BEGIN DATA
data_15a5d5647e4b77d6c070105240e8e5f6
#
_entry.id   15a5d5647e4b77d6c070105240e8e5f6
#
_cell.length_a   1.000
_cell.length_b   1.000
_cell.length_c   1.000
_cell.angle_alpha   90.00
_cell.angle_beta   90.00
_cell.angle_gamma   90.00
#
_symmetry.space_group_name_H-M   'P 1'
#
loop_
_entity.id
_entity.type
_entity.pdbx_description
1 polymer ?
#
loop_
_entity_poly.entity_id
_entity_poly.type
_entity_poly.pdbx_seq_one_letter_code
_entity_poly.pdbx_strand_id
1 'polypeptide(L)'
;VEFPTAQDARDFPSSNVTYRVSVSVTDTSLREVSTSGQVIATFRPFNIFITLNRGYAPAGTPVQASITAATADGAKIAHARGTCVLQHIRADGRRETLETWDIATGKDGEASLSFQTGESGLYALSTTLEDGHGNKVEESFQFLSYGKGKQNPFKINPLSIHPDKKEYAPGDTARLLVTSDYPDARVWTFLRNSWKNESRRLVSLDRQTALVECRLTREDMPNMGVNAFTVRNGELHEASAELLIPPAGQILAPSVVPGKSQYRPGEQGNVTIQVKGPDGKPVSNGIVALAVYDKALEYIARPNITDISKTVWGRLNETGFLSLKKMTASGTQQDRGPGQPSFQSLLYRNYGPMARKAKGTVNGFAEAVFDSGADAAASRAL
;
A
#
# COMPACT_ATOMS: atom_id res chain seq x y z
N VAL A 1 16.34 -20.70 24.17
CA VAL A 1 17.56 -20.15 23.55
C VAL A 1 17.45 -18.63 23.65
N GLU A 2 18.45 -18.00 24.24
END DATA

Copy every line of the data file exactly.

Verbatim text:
data_15a5d5647e4b77d6c070105240e8e5f6
#
_entry.id   15a5d5647e4b77d6c070105240e8e5f6
#
_cell.length_a   1.000
_cell.length_b   1.000
_cell.length_c   1.000
_cell.angle_alpha   90.00
_cell.angle_beta   90.00
_cell.angle_gamma   90.00
#
_symmetry.space_group_name_H-M   'P 1'
#
loop_
_entity.id
_entity.type
_entity.pdbx_description
1 polymer ?
#
loop_
_entity_poly.entity_id
_entity_poly.type
_entity_poly.pdbx_seq_one_letter_code
_entity_poly.pdbx_strand_id
1 'polypeptide(L)'
;VEFPTAQDARDFPSSNVTYRVSVSVTDTSLREVSTSGQVIATFRPFNIFITLNRGYAPAGTPVQASITAATADGAKIAHARGTCVLQHIRADGRRETLETWDIATGKDGEASLSFQTGESGLYALSTTLEDGHGNKVEESFQFLSYGKGKQNPFKINPLSIHPDKKEYAPGDTARLLVTSDYPDARVWTFLRNSWKNESRRLVSLDRQTALVECRLTREDMPNMGVNAFTVRNGELHEASAELLIPPAGQILAPSVVPGKSQYRPGEQGNVTIQVKGPDGKPVSNGIVALAVYDKALEYIARPNITDISKTVWGRLNETGFLSLKKMTASGTQQDRGPGQPSFQSLLYRNYGPMARKAKGTVNGFAEAVFDSGADAAASRAL
;
A
#
# COMPACT_ATOMS: atom_id res chain seq x y z
N VAL A 1 16.34 -20.70 24.17
CA VAL A 1 17.56 -20.15 23.55
C VAL A 1 17.45 -18.63 23.65
N GLU A 2 18.45 -18.00 24.24